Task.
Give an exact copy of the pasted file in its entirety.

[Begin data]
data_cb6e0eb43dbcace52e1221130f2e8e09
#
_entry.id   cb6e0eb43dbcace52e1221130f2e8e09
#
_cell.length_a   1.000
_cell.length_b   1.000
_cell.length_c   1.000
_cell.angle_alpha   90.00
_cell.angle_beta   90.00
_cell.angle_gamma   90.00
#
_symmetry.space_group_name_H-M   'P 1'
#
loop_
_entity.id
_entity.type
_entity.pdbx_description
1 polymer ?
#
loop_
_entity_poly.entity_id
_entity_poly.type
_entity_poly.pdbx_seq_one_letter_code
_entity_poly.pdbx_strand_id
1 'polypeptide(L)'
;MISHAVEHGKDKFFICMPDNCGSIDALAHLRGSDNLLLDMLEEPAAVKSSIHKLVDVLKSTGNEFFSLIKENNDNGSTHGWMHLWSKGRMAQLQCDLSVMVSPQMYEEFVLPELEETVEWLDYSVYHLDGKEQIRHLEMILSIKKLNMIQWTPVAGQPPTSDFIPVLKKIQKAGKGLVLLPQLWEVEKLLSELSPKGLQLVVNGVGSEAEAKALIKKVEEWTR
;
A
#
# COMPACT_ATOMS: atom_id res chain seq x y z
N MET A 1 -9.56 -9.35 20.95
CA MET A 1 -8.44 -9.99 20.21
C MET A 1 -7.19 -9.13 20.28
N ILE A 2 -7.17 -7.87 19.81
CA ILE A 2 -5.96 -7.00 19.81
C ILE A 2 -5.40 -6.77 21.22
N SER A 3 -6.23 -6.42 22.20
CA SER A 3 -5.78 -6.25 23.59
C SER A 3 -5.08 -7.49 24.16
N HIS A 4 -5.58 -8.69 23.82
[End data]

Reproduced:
data_cb6e0eb43dbcace52e1221130f2e8e09
#
_entry.id   cb6e0eb43dbcace52e1221130f2e8e09
#
_cell.length_a   1.000
_cell.length_b   1.000
_cell.length_c   1.000
_cell.angle_alpha   90.00
_cell.angle_beta   90.00
_cell.angle_gamma   90.00
#
_symmetry.space_group_name_H-M   'P 1'
#
loop_
_entity.id
_entity.type
_entity.pdbx_description
1 polymer ?
#
loop_
_entity_poly.entity_id
_entity_poly.type
_entity_poly.pdbx_seq_one_letter_code
_entity_poly.pdbx_strand_id
1 'polypeptide(L)'
;MISHAVEHGKDKFFICMPDNCGSIDALAHLRGSDNLLLDMLEEPAAVKSSIHKLVDVLKSTGNEFFSLIKENNDNGSTHGWMHLWSKGRMAQLQCDLSVMVSPQMYEEFVLPELEETVEWLDYSVYHLDGKEQIRHLEMILSIKKLNMIQWTPVAGQPPTSDFIPVLKKIQKAGKGLVLLPQLWEVEKLLSELSPKGLQLVVNGVGSEAEAKALIKKVEEWTR
;
A
#
# COMPACT_ATOMS: atom_id res chain seq x y z
N MET A 1 -9.56 -9.35 20.95
CA MET A 1 -8.44 -9.99 20.21
C MET A 1 -7.19 -9.13 20.28
N ILE A 2 -7.17 -7.87 19.81
CA ILE A 2 -5.96 -7.00 19.81
C ILE A 2 -5.40 -6.77 21.22
N SER A 3 -6.23 -6.42 22.20
CA SER A 3 -5.78 -6.25 23.59
C SER A 3 -5.08 -7.49 24.16
N HIS A 4 -5.58 -8.69 23.82